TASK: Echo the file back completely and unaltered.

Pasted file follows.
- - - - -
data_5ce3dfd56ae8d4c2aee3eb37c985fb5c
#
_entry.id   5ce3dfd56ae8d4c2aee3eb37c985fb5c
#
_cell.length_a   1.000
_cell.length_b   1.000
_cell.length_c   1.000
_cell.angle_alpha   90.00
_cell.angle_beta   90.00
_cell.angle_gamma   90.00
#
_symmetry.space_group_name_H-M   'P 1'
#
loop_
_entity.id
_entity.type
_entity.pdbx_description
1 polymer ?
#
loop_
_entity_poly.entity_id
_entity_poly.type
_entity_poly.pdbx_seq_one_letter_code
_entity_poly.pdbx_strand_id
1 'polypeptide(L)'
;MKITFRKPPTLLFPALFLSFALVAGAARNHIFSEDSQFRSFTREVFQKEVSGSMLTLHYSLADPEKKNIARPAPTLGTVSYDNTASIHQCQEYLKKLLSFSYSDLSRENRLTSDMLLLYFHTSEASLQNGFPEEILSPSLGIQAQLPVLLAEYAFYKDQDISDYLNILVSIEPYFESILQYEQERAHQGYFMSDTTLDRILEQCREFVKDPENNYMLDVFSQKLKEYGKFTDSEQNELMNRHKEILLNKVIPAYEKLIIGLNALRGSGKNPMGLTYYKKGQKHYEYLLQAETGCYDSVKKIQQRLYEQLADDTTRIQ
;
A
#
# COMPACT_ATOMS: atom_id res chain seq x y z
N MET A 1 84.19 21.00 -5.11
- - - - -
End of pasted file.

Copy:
data_5ce3dfd56ae8d4c2aee3eb37c985fb5c
#
_entry.id   5ce3dfd56ae8d4c2aee3eb37c985fb5c
#
_cell.length_a   1.000
_cell.length_b   1.000
_cell.length_c   1.000
_cell.angle_alpha   90.00
_cell.angle_beta   90.00
_cell.angle_gamma   90.00
#
_symmetry.space_group_name_H-M   'P 1'
#
loop_
_entity.id
_entity.type
_entity.pdbx_description
1 polymer ?
#
loop_
_entity_poly.entity_id
_entity_poly.type
_entity_poly.pdbx_seq_one_letter_code
_entity_poly.pdbx_strand_id
1 'polypeptide(L)'
;MKITFRKPPTLLFPALFLSFALVAGAARNHIFSEDSQFRSFTREVFQKEVSGSMLTLHYSLADPEKKNIARPAPTLGTVSYDNTASIHQCQEYLKKLLSFSYSDLSRENRLTSDMLLLYFHTSEASLQNGFPEEILSPSLGIQAQLPVLLAEYAFYKDQDISDYLNILVSIEPYFESILQYEQERAHQGYFMSDTTLDRILEQCREFVKDPENNYMLDVFSQKLKEYGKFTDSEQNELMNRHKEILLNKVIPAYEKLIIGLNALRGSGKNPMGLTYYKKGQKHYEYLLQAETGCYDSVKKIQQRLYEQLADDTTRIQ
;
A
#
# COMPACT_ATOMS: atom_id res chain seq x y z
N MET A 1 84.19 21.00 -5.11